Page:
‘This policy clarification is a great step forward towards ensuring equality of opportunity and religious freedom in the Air Force…’
(Joshua Paladino, Liberty Headlines) The Air Force revised its dress code policy to give Sikhs and Muslims a simple approval process to sport hijabs, turbans, beards and long hair.
Prior to this change, Sikhs and Muslims had to request special accommodations on an individual basis, CNN reported.
The Air Force will allow these service members to wear religious clothing as long as their appearance is “neat and conservative,” though some cases may require them to adhere to the Air Force’s dress code policies that apply to everyone else.
Once Air Force members submit a request for accommodation, the Air Force will review their application within 30 to 60 days.
As usual, the move toward further accommodation for non-Christian Americans was not enough for activists, though they praised the Air Force’s diversity.
“We support these new guidelines as a step toward religious accommodation and inclusion for military personnel of all faiths,” said Ibrahim Hooper, national communications director for the far-left Council of American–Islamic Relations, in a press release.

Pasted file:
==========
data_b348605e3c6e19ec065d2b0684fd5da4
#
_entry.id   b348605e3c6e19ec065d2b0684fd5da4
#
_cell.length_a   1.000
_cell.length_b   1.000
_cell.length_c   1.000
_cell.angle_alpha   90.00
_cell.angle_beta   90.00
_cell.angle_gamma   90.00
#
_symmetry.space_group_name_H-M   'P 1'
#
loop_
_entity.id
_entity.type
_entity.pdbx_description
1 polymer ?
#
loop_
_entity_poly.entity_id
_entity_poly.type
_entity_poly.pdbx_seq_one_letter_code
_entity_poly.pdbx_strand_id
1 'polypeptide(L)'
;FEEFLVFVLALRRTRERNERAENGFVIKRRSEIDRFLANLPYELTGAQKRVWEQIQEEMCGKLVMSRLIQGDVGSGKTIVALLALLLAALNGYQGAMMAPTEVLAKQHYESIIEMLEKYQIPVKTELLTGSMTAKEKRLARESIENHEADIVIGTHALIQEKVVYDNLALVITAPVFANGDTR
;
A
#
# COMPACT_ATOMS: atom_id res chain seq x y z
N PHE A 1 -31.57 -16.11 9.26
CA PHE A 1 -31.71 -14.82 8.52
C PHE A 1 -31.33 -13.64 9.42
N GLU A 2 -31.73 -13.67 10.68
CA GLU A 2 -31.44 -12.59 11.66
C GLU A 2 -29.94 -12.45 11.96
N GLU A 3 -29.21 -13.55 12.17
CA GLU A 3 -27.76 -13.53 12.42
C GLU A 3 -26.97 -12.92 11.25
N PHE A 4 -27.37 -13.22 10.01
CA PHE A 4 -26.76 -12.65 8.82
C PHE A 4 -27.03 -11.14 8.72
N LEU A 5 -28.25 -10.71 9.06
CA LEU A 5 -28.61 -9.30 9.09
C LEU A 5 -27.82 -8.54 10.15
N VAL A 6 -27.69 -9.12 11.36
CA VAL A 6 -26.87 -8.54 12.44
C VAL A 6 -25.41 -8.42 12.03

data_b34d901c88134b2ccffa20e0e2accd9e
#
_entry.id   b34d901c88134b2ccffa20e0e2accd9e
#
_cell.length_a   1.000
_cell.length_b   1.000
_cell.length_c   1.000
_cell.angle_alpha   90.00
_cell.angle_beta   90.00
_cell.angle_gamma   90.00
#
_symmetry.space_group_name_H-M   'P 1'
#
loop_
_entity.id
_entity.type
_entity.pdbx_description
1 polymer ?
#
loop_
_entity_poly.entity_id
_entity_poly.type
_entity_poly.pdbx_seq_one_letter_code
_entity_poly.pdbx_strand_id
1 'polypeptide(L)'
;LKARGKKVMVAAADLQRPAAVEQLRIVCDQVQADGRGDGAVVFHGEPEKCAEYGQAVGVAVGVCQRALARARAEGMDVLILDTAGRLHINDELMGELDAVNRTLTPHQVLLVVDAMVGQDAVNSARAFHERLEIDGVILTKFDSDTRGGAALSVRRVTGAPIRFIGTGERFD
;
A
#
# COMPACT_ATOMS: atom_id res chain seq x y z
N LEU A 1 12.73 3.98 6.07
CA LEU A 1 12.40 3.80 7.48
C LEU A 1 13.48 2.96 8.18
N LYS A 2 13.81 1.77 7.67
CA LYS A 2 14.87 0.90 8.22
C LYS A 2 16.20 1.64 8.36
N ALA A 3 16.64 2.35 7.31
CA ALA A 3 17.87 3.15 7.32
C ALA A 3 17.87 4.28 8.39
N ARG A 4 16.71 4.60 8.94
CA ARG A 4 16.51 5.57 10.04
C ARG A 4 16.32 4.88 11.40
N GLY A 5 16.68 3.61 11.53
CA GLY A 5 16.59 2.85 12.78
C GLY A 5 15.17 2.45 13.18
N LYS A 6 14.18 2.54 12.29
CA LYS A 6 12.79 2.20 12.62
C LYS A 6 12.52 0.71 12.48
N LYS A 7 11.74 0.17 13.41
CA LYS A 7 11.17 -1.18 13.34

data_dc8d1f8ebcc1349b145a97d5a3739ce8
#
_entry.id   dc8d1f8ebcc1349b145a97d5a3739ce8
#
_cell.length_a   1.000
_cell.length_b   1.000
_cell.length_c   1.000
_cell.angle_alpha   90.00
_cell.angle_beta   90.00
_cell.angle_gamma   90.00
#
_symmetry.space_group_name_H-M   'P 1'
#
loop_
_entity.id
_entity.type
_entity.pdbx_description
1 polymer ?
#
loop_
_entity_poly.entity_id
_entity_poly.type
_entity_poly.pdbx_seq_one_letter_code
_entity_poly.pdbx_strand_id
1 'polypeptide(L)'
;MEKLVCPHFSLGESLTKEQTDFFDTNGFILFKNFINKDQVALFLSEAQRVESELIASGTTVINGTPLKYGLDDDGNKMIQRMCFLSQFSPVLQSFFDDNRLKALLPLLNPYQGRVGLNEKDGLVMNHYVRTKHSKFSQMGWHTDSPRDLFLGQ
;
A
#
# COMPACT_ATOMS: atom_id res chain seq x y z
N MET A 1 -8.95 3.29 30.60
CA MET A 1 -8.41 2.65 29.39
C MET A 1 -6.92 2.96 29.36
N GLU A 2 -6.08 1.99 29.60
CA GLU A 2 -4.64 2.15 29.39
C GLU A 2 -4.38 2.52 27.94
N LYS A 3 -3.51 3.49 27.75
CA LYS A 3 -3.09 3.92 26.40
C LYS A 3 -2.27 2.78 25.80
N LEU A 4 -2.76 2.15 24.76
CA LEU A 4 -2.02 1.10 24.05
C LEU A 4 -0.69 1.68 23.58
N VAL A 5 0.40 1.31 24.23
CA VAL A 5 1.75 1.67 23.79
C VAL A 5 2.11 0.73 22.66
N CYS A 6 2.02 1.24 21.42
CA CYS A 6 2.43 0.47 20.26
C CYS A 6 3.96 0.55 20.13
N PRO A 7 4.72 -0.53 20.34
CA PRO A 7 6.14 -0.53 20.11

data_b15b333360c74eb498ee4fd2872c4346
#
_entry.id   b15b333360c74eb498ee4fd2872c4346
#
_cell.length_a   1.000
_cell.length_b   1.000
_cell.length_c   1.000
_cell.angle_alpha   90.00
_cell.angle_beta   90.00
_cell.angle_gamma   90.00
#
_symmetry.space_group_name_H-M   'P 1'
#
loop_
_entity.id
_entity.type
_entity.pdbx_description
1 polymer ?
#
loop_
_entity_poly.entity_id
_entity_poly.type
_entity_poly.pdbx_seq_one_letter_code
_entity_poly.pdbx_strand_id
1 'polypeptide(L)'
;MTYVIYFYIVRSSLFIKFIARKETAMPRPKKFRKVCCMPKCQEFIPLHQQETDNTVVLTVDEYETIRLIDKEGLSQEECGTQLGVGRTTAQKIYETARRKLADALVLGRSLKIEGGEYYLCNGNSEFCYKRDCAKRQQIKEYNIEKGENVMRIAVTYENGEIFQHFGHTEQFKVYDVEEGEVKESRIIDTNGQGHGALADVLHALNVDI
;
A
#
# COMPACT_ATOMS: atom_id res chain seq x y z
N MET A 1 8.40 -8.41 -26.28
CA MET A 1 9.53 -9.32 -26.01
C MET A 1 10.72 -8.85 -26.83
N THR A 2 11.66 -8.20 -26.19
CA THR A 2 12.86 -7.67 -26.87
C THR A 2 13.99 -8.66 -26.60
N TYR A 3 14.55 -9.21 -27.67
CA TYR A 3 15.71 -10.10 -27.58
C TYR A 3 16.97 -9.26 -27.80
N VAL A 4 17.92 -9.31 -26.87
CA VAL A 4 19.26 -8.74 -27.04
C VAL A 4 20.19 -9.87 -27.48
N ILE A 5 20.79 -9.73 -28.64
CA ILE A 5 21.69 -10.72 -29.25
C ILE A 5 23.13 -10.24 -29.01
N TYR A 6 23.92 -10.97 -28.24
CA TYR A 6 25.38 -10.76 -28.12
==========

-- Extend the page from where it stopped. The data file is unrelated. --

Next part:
Activists called on the military to let people of all religions serve and wear their preferred dress, without exception, in every branch of the Armed Forces.
“The Department of Defense should have a consistent and department wide policy on religious accommodation,” said Sikh American Veterans Alliance President Kamal Singh Kalsi said in a news release. “Those who are committed and qualified to serve our country in uniform should be able to do so in a more streamlined and efficient manner.”
Airman 1st Class Gurchetan Singh on Wednesday became the first American of Sikh faith to receive special exemption to wear a beard and turban.
“Sikhs have served honorably and capably in the U.S. Armed Forces and other militaries around the world, and while we are eager for a blanket proclamation that all observant Sikh Americans can serve in every branch of the military without seeking accommodations, this policy clarification is a great step forward towards ensuring equality of opportunity and religious freedom in the Air Force,” Giselle Klapper, a staff attorney for the Sikh Coalition, said in a statement.